Posted by: tonyteaching | December 28, 2009

How to Create a Scanned Digital Signature

If you want to create a scanned version of your signature, there are several ways to do it. The “right” way would be to send your signature to a company that will create a truetype font of your entire signature so you can print it at any size and still have the beautiful vector drawn lines.

The easy way to do it is to scan in your signature and remove the background. If you make it large enough and scan at a high enough resolution, you don’t have to worry about it looking bad when it gets printed.

I’m going to walk you through the “easy” way. I’ll be using Photoshop simply because you probably know someone who has it and wouldn’t mind doing this for you. I’m sure you can do it with other programs as well.

Note: When people talk about “digital signatures” they usually aren’t referring to a scanned version of your handwriting.  Digital signatures are an electronic way to prove that someone signed something even if the end product is being transmitted through a network where malicious people may try to tamper with it.

1. Sign a piece of paper

This is harder than it sounds because you’ll be very critical of the way it looks. I suggest signing with large letters. When you shrink it down, it will look better. I used a blue gel pen and got decent results. Sign a piece of paper several times and then scan it in. This will give you some options to choose the best looking image.

2. Scan the paper

You probably want to use a high resolution for best results. I wouldn’t go below 600 dpi.

3. Crop down to the best signature

You also may need to straighten the image at this point so it is level and will line up with horizontal lines on paper.

4. Use the magic wand to select the area around the signature


5. Invert the selection and copy


6. Paste the signature into a new document with a transparent background



7. Use the magic wand to remove any white still left inside letters.

8. Save the image in a format that supports transparent backgrounds.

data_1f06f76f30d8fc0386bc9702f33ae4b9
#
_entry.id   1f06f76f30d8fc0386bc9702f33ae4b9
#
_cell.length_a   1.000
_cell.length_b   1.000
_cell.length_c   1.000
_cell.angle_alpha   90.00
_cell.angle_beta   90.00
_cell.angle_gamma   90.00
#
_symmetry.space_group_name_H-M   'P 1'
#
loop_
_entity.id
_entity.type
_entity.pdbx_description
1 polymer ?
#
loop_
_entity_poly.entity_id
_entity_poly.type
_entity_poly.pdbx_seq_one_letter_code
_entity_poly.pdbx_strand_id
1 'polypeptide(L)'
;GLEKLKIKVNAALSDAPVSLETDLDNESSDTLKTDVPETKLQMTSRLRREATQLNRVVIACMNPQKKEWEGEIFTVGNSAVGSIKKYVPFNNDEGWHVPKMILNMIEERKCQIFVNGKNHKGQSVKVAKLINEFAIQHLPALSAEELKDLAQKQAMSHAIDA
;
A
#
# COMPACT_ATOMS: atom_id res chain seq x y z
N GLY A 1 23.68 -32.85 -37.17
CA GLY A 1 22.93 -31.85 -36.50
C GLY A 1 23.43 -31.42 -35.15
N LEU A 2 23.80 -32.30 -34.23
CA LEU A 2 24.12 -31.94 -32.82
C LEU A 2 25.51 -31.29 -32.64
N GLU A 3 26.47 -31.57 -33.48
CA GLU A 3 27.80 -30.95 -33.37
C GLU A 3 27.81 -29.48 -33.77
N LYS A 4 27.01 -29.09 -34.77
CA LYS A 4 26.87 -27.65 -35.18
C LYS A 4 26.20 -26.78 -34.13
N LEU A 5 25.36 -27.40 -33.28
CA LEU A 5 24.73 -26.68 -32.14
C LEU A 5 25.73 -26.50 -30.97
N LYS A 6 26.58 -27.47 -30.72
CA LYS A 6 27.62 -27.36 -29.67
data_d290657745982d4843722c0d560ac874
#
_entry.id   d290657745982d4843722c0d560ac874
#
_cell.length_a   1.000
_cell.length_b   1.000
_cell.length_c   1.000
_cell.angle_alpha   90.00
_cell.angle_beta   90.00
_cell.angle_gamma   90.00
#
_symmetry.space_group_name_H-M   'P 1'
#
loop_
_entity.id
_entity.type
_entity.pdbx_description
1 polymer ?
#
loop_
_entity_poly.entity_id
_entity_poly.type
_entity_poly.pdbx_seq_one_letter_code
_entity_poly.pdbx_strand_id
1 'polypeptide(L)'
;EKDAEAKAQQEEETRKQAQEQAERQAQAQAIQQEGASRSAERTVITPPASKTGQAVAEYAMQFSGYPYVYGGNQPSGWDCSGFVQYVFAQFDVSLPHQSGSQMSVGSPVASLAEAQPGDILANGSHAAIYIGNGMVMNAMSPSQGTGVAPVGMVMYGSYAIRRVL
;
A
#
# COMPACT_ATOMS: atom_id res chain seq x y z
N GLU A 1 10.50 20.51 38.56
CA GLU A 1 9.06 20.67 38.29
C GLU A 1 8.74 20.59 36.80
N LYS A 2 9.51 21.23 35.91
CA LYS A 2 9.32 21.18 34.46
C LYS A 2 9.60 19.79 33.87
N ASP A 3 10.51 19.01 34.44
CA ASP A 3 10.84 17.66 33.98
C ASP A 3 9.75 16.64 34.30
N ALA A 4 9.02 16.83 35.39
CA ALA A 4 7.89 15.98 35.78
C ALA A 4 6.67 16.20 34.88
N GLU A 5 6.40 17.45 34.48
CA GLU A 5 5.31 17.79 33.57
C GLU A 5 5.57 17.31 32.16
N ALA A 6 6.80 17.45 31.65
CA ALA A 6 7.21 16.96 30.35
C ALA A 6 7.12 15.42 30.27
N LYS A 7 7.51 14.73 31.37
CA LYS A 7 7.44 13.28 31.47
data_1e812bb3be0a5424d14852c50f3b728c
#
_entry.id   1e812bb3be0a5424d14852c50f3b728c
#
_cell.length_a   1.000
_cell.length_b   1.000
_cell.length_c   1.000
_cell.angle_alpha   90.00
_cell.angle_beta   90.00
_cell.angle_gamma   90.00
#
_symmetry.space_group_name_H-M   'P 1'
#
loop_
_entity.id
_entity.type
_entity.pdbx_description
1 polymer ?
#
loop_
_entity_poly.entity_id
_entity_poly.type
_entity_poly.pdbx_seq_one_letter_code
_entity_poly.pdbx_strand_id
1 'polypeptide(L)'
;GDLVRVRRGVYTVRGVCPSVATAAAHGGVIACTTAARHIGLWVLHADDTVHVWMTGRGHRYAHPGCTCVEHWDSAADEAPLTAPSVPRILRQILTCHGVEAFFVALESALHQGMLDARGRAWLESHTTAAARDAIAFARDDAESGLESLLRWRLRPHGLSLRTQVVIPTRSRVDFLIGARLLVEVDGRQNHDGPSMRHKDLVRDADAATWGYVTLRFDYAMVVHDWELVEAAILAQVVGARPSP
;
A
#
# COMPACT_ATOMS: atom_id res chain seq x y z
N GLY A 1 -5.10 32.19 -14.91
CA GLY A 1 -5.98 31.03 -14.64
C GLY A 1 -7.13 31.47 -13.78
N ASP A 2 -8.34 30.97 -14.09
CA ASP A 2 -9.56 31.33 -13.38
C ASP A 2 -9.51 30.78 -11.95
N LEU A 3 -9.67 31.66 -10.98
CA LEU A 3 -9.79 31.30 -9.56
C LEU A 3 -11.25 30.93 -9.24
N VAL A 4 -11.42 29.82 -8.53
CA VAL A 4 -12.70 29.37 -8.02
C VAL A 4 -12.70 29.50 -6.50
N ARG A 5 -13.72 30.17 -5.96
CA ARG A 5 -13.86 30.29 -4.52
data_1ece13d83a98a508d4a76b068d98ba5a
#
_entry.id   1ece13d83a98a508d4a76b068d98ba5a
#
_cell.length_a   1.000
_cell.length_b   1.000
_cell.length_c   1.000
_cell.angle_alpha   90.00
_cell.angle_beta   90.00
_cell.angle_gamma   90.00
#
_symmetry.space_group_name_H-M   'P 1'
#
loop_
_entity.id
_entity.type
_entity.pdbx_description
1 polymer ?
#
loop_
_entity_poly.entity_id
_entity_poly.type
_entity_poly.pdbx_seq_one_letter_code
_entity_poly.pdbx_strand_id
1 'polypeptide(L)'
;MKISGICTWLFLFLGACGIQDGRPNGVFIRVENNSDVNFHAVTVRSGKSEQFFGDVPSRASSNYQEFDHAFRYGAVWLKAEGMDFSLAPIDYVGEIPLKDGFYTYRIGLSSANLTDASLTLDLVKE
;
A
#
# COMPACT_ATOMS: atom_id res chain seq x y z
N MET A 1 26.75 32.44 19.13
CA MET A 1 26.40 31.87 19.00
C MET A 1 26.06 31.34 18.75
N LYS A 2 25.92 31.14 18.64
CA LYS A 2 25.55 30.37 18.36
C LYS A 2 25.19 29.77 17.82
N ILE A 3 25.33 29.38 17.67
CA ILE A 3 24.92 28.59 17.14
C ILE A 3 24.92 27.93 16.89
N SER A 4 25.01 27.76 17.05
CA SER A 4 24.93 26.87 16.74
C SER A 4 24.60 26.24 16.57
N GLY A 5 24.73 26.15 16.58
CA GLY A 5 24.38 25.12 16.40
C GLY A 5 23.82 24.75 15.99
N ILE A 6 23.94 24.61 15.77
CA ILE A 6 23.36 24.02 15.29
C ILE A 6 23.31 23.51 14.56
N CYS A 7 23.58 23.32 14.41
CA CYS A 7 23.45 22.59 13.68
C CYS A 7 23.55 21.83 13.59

I’d suggest using PNG. It can be imported into Acrobat, supports transparency, and doesn’t have problems with “artifacts” like some other formats. You don’t want to use JPEG because of the artifact problem.

So what can you use your scanned digital signature for?  Here are some suggestions:

  • Email Signature – I’m not a big fan of using an image in an email signature, but I know a lot of people think it gives emails a nice personal touch.  If you do decided to use this in your email signature, be sure to send test messages to several email programs to make sure that it looks the way you expect.
  • Digital Signature Representation – Acrobat can support digital signatures using public key infrastructure.  They also allow you to attach a digital representation of your signature–so there is an actual signature on the document even though the real legal weight is being handled by a bunch of numbers behind the scene.  This is particularly useful if you are sending a document with a digital signature to someone who may not be particularly technology savy.  They may not understand how the digital signature works, but they will have a signature that they recognize when they print the document out.
  • Signing Faxes – This is one of my main uses for a scanned signature.  I can receive a fax, sign it and fax it back without ever printing the document out.


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